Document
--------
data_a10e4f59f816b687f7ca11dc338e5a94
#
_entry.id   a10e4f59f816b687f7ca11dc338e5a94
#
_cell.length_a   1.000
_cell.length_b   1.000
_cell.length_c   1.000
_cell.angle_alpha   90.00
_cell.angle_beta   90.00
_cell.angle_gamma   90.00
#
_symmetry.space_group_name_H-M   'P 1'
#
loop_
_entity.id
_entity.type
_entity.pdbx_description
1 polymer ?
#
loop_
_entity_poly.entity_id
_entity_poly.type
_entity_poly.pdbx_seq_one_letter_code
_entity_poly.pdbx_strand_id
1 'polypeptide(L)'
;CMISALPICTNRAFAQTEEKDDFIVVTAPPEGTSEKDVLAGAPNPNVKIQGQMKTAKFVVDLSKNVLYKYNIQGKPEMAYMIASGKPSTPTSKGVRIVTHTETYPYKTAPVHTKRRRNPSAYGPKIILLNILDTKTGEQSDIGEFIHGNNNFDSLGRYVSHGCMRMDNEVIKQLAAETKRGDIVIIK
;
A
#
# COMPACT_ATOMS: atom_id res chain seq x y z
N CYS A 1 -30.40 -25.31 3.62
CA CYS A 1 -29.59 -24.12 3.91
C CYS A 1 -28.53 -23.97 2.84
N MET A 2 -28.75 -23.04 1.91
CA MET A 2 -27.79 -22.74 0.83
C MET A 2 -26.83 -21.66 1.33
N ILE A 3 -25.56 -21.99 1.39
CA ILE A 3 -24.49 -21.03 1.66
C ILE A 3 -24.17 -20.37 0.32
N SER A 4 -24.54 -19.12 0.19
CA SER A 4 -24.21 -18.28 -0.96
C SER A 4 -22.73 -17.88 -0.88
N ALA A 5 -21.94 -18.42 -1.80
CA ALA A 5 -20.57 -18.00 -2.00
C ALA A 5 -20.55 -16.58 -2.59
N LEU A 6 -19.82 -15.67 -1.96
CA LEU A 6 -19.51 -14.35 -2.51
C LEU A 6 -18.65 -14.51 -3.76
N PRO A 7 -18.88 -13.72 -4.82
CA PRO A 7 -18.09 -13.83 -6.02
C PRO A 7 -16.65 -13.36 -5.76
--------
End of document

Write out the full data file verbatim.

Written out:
data_a10e4f59f816b687f7ca11dc338e5a94
#
_entry.id   a10e4f59f816b687f7ca11dc338e5a94
#
_cell.length_a   1.000
_cell.length_b   1.000
_cell.length_c   1.000
_cell.angle_alpha   90.00
_cell.angle_beta   90.00
_cell.angle_gamma   90.00
#
_symmetry.space_group_name_H-M   'P 1'
#
loop_
_entity.id
_entity.type
_entity.pdbx_description
1 polymer ?
#
loop_
_entity_poly.entity_id
_entity_poly.type
_entity_poly.pdbx_seq_one_letter_code
_entity_poly.pdbx_strand_id
1 'polypeptide(L)'
;CMISALPICTNRAFAQTEEKDDFIVVTAPPEGTSEKDVLAGAPNPNVKIQGQMKTAKFVVDLSKNVLYKYNIQGKPEMAYMIASGKPSTPTSKGVRIVTHTETYPYKTAPVHTKRRRNPSAYGPKIILLNILDTKTGEQSDIGEFIHGNNNFDSLGRYVSHGCMRMDNEVIKQLAAETKRGDIVIIK
;
A
#
# COMPACT_ATOMS: atom_id res chain seq x y z
N CYS A 1 -30.40 -25.31 3.62
CA CYS A 1 -29.59 -24.12 3.91
C CYS A 1 -28.53 -23.97 2.84
N MET A 2 -28.75 -23.04 1.91
CA MET A 2 -27.79 -22.74 0.83
C MET A 2 -26.83 -21.66 1.33
N ILE A 3 -25.56 -21.99 1.39
CA ILE A 3 -24.49 -21.03 1.66
C ILE A 3 -24.17 -20.37 0.32
N SER A 4 -24.54 -19.12 0.19
CA SER A 4 -24.21 -18.28 -0.96
C SER A 4 -22.73 -17.88 -0.88
N ALA A 5 -21.94 -18.42 -1.80
CA ALA A 5 -20.57 -18.00 -2.00
C ALA A 5 -20.55 -16.58 -2.59
N LEU A 6 -19.82 -15.67 -1.96
CA LEU A 6 -19.51 -14.35 -2.51
C LEU A 6 -18.65 -14.51 -3.76
N PRO A 7 -18.88 -13.72 -4.82
CA PRO A 7 -18.09 -13.83 -6.02
C PRO A 7 -16.65 -13.36 -5.76